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    US Fighter Jet Powered by Plant Fuel

    US Navy, commercial airlines study camelina-based biofuel

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    The US Navy is testing a fuel for its fighter jets that is 50 percent petroleum-based and 50 percent derived from a seed called camelina.
    The US Navy is testing a fuel for its fighter jets that is 50 percent petroleum-based and 50 percent derived from a seed called camelina.

    The roar of jet engines splits the air over the U.S. Navy's testing grounds in Patuxent River, Maryland, as an F-18 fighter plane takes to the skies. Powering this supersonic jet fighter is a fuel that is 50 percent petroleum-based and 50 percent derived from a seed called camelina.

    Amid concerns about climate change, volatile oil prices and, most recently, a massive spill in the Gulf of Mexico, the U.S. Navy and the commercial aviation industry are testing biofuels derived from camelina and other sources as an alternative to crude oil.

    Rick Kamin, heads of the Navy's alternative-fuel testing program, has nothing against petroleum.

    "Petroleum is great," he says. "We've developed all our systems forever to operate on petroleum. The issue with petroleum is, importing the petroleum, price volatility of petroleum, and shipping a lot of our dollars to buy the petroleum overseas."

    Kamin says domestically produced biofuels could help make the Navy's fuel supply more secure -- and less dependent on imported oil -- while helping farmers and workers at home.

    Massage oil to jet fuel

    Powering supersonic jets is just the latest use for this ancient oilseed.

    "If you were a Roman senator, after a hard day at the Forum, you may have walked home and stopped in with your masseuse for a little relaxation and a good massage, and he may have used camelina oil as the lubricant," says

    Scott Johnson, president of the biofuel company Sustainable Oils.

    Johnson says in the 19th century camelina oil was a popular lamp fuel.

    Today, Kamin says, it works just as well as petroleum fuel to power jet airplanes.

    "Every test we've put these fuels into our systems, everything has looked no worse than petroleum and sometimes performed even better than our petroleum fuel," he says.

    Chemically speaking, it's not surprising, says renewable fuels chief Jim Rekoske at refinery equipment maker Honeywell UOP, because the camelina-based fuel "is not that different from a diesel fuel or a jet fuel."

    And fighter plane fuel is not that different from passenger plane fuel. Japan Airlines was one of several that successfully flight-tested biofuels last year.

    High cost of petroleum

    Recent spikes in oil prices are a big factor driving the interest in biofuels. The airlines still reeling from the 2008 spike in crude oil prices.

    "I think with crude oil prices as high as they are, it incentivizes a lot of people to look for the alternative," says John Rau, head of fuels management for American Airlines. "When crude is at 100 dollars a barrel, it changes things pretty dramatically."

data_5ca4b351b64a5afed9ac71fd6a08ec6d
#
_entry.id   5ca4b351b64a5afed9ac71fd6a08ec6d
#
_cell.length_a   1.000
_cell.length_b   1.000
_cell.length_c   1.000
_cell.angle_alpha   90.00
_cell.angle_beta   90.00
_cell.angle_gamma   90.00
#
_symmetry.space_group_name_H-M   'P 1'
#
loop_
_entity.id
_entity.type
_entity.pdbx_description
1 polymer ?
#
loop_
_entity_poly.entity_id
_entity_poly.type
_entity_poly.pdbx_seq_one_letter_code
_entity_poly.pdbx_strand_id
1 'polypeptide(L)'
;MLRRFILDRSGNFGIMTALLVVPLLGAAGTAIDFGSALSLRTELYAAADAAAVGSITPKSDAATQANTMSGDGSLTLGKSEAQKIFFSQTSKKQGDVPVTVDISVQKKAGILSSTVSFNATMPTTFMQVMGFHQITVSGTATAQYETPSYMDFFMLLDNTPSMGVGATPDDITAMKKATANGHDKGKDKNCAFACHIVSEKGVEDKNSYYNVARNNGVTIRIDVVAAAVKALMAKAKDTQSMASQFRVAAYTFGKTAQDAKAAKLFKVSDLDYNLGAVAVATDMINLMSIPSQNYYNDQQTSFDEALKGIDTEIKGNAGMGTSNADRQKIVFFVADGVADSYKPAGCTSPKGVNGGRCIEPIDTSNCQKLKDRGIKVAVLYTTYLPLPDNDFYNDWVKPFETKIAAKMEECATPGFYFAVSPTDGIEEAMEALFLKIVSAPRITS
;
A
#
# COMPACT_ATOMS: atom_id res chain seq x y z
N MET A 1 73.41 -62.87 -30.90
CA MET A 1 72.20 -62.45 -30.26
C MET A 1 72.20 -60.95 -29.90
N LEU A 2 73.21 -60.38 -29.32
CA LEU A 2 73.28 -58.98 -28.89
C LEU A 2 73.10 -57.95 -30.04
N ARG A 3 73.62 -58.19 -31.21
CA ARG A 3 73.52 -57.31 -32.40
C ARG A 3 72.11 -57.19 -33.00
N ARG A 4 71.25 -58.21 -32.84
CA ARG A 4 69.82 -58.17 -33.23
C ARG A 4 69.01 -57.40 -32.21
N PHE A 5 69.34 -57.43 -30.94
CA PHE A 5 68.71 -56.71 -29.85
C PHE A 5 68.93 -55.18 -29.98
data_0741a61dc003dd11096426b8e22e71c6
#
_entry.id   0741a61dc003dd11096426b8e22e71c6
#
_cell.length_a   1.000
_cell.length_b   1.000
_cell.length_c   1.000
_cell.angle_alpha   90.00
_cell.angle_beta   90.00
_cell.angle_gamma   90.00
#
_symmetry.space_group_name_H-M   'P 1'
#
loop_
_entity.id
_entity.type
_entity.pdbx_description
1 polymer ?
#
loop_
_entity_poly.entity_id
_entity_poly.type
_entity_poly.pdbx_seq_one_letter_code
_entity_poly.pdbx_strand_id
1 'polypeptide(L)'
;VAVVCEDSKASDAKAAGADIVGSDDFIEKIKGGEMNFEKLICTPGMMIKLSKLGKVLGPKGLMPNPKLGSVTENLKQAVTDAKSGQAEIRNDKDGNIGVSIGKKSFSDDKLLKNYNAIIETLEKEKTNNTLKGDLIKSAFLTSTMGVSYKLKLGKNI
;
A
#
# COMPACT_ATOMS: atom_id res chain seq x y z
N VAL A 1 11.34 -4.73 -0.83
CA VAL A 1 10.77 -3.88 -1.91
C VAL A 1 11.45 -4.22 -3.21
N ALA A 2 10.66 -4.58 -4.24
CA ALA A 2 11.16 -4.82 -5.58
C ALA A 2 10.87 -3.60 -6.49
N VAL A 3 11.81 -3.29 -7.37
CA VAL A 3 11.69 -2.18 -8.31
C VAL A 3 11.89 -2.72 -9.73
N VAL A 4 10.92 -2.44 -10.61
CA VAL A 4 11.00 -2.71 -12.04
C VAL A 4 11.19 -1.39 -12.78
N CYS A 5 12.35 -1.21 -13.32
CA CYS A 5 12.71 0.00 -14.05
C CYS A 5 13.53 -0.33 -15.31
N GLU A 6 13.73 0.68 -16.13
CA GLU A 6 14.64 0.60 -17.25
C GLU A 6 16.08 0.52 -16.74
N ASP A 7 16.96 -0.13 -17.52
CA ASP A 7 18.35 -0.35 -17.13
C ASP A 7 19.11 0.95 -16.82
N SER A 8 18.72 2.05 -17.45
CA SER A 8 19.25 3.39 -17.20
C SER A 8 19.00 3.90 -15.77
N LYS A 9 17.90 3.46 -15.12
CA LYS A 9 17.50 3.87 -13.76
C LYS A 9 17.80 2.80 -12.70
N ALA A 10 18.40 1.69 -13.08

But environmental concerns are a factor, too. Burning fuel creates carbon dioxide, a greenhouse gas. Growing plants absorb carbon dioxide as they grow.

    Rekoske says the increasing interest in biofuels has created an opportunity to,"number one, extend our business into something that's very important for the environment, and number two, to extend it in an impactful and meaningful way."

    In the next decade, Rekoske's goal is for up to one-third of all U.S. transportation fuels to be biofuels, including camelina oil.

    Food vs. fuel

    But Jim Bartis at the RAND Corporation is not convinced that growing camelina to replace crude oil is such a good idea. According to a study he co-authored at RAND, "Producing just one percent of the oil used in the United States would require 10 percent of all the crop land in the United States," he says. "All crop land. Not just crop land devoted to seed crops. That's a huge amount of displacement."

    Displacing all that crop land would affect food production. And if camelina displaces wheat, for example, he says, "That means somewhere else in the world, someone's going to be clearing a forest or grassland so wheat can grow."

    Clearing a forest releases large amounts of greenhouse gases that may cancel out the benefits of replacing petroleum.

    Right now, the question is moot, because very few farmers grow camelina.

    $15 per liter

    And, says the Navy's Rick Kamen, "There are no full-scale production plants to make this type of fuel. So there needs to be a commercial investment."

    Kamin says commercial investment would bring down the price. The Navy paid about $15 per liter to test camelina fuel, compared to about $1 per liter for petroleum fuel.

    Camelina is just one candidate for the biofuel of the future. Others range from animal fats to algae. Honeywell UOP's Jim Rekoske says we'll need them all.

    "Those can all provide, by themselves, only a small fraction. But in aggregate, they can now start to make, again, an impactful difference."

    A difference that may help change what powers the Navy's fighters, as well as the American economy.


    Steve Baragona

    Steve Baragona is an award-winning multimedia journalist covering science, environment and health.

    He spent eight years in molecular biology and infectious disease research before deciding that writing about science was more fun than doing it. He graduated from the University of North Carolina at Chapel Hill with a master’s degree in journalism in 2002.

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